Roger Benson co-authored a study published in the Proceedings of the Royal Society B in 2012.
“Several aspects of dinosaurian biology may have allowed them to obtain larger maximum sizes than any other land animals,” Benson said.
“For example, in many dinosaurs, parts of the skeleton contained air, and we think they had an efficient bird-like lung. These features helped them to support their weight on land more easily, and made their respiration and heat exchange more effective than in mammals.”
Benson adds that since larger animals can lay more eggs and reproduce more quickly, there may have been a reproductive advantage to being big.*
Small fish and invertebrates often lay thousands of eggs. Also, surely, large animals generally take longer to reach adulthood (they have more growing to do) than otherwise similar small animals, so they will reproduce more slowly, not more quickly.
I suspect that part of the reason is “because they could”, thanks to higher atmospheric oxygen levels. Of course, mammals didn’t take advantage of that at the time; reasons could include Benson’s, plus niche arguments.
I just stumbled across this website today and was drawn in by the dinosaur conversation and a terrible need to put in my own thoughts into the matter.
Maybe what we should be asking, is not why the dinosaurs are so big, but why we are so small?
Now, this following babbling has absolutely no standing on anything scientific, but is based on a long trail of extrapolations.
Dinosaurs were primitive, they were some of the first forms of life on our world. Could it be possible that the cells that made them up were larger than what we have now? As time has progressed and species have evolved the information that it took to make that life has been able to be reduced into even smaller forms. Not unlike the evolution of modern electronics.
On a separate tangent. There was far more plant life, and because of this grazers had more food to grow larger, so in turn the meat-eaters do the same, as their slow lumbering prey puts on bulk. There were also very small dinosaurs that balanced this out, but the big guys are certainly more famous. Reduced food supplies regularly show a decrease in size/height. And most species will greatly increase in size when food is abundant.
Oh, in the Panda’s Thumb Gould mentions the difficulty of maintaining body temperature given a high surface area to volume ratio for small warm blooded dinosaurs. Larger warm blooded beings encounter other problems, like falling causing far greater injury.
actually the k/t mass extinction that killed off the dinosaurs was one of five. the dinosaurs started after the permian mass extinction which killed about 96% of all life on the planet. dinosaurs started out quite small. i think the fact that they were pretty much the only creatures on the planet they quickly filled many empty niches. the easiest evolutionary change for a creature to make is in size so i think that as the prey grew larger, so did the predators. and since the field was relatively open this happened a lot over a long period of time resulting in some of the biggest things to walk, swim and fly that the earth has ever known.
after the demise of the dinosaurs, bird became some major predators. there were some birds (parrot like) that were the size of bears in the early tertiary.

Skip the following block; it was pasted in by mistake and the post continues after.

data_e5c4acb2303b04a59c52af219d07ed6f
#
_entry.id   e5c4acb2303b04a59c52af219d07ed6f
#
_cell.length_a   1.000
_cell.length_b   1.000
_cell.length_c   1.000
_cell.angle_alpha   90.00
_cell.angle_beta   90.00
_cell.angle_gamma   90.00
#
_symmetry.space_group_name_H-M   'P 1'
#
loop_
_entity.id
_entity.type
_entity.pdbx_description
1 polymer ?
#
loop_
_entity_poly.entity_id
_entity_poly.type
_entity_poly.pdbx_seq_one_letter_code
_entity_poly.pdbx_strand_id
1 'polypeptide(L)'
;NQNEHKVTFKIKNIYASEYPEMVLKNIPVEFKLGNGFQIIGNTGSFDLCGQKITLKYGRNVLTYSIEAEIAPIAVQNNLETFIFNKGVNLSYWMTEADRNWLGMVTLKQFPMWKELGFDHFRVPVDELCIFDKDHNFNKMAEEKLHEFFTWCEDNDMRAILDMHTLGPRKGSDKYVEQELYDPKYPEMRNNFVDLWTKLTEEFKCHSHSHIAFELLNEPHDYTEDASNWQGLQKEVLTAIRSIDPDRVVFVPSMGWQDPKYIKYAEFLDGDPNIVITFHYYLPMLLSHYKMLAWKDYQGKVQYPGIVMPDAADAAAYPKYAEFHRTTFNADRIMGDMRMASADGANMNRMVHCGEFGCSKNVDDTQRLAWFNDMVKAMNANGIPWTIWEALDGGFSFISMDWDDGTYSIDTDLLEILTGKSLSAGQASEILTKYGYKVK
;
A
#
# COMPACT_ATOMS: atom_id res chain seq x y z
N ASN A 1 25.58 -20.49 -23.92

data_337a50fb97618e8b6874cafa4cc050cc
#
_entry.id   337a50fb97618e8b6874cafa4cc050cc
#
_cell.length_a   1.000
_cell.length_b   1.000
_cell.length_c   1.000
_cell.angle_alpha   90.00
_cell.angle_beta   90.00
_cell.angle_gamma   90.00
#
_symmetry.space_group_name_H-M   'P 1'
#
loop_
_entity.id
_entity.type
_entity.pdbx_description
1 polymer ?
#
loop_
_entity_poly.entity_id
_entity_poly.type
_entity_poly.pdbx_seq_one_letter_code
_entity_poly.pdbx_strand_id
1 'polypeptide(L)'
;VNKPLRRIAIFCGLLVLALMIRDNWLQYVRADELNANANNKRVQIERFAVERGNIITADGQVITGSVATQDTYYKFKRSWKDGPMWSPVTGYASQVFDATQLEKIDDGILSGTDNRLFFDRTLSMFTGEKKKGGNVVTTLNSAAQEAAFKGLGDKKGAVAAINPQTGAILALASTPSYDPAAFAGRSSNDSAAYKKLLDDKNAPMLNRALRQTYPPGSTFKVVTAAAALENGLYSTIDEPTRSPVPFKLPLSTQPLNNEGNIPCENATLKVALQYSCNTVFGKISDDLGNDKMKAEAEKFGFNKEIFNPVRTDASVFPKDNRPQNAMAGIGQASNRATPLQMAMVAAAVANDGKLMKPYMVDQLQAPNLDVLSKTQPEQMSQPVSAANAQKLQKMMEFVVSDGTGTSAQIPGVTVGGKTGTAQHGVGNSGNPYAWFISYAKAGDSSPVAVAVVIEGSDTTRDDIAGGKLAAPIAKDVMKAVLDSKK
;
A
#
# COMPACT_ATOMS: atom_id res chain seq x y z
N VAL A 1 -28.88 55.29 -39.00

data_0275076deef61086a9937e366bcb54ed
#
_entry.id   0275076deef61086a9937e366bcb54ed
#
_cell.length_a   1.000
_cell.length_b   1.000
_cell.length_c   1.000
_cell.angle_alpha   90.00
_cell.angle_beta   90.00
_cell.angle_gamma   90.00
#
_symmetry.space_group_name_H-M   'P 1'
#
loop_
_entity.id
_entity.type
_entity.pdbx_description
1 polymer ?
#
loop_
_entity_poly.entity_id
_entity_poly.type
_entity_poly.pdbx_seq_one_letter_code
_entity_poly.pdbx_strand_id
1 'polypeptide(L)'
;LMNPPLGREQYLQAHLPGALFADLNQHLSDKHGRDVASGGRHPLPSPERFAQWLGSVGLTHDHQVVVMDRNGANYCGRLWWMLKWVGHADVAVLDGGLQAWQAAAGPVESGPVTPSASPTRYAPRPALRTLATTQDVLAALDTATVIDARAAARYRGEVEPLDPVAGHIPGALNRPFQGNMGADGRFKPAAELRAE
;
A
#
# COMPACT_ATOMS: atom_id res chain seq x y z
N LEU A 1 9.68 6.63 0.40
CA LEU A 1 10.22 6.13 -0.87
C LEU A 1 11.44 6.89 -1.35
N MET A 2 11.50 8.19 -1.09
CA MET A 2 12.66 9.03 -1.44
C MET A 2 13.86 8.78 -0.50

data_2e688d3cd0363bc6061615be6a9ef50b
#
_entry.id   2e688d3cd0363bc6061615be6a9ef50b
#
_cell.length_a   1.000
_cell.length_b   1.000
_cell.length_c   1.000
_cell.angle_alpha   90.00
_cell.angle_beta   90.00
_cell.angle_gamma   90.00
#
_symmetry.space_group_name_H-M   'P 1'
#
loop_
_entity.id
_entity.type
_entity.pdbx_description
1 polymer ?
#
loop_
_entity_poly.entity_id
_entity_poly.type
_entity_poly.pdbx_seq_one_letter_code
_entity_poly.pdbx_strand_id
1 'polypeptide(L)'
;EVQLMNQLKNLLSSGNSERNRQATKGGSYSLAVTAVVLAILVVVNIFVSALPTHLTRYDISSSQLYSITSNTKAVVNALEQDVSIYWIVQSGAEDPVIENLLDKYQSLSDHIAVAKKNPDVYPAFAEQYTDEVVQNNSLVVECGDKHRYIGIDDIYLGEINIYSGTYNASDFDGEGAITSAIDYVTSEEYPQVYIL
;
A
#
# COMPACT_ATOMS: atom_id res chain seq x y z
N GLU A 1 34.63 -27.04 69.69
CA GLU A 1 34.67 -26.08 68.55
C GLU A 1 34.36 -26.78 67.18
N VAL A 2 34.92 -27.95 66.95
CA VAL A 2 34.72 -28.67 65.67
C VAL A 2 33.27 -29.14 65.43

as for the debate regarding warm and cold bloodedness as a factor… we’ll probably never know. since this is a site to end ignorance i think that we would should speak of creatures being ectothermic and endothermic rather than cold and warm blooded respectively. the terms are much better definitions as the ectotherms (cold blooded creatures) use outside heat source and endotherms (warm bloods) make their own heat inside.
one of the weird things to me about dinosaurs is their bipedalism. we humans use our bipedalism as one of the things that make us special. but we’re only special among mammals, for a hundred million years before us bipedalism was almost as common as bilateral symmetry.
Maybe it’s because of the line leading to bipedalism. Human bipedalism is connected with brachiation, whereas dinosaur bipedalism seems to have been connected with height and stride advantage. So we ended up bipedal with long, strong arms, but dinosaurs were simply bipedal. (The notoriously tiny arms of T. rex are only the extreme case of a general trend.) Just a vague speculation at eleven-thirty, though.
No. We have the size of osteocytes and skin cells from dinos and can compare them to cell size today. They are the same.
This is better. Dinos were partly warm blooded and the extent of their warm bloodedness varied from Family to Family. It is easier for a larger animal to maintain warm blood in the absence of an insulated covering – feathers or fur. That is because the volume increases by the cube and the surface area by the square. So a larger body has less surface area/volume to lose heat. That dinos were warm blooded and very active is what kept the mammals to the fringe ecological niches of the very small: dinos couldn’t get that small without insulation.
In general, the earth was warmer and the atmosphere had more oxygen duing the Mesozoic, which means more plant life and more oxygen for metabolism. So yes, herbivores could find enough to eat. And being larger than predators is a very good defense. It works well for mammals like elephants and rhinos today.
But yes, dino bones are more like bird bones. So the lighter (but just as strong) bones were already there before birds evolved from dinos. This makes a dino weigh less than a similarly sized mammal. Thus, it helps in growing larger.
BTW, dinos grew up VERY fast, within 10 years. They had growth rates equal or greater to modern mammals. This is one bit of evidence that dinos had a high metabolism and were thus warm blooded.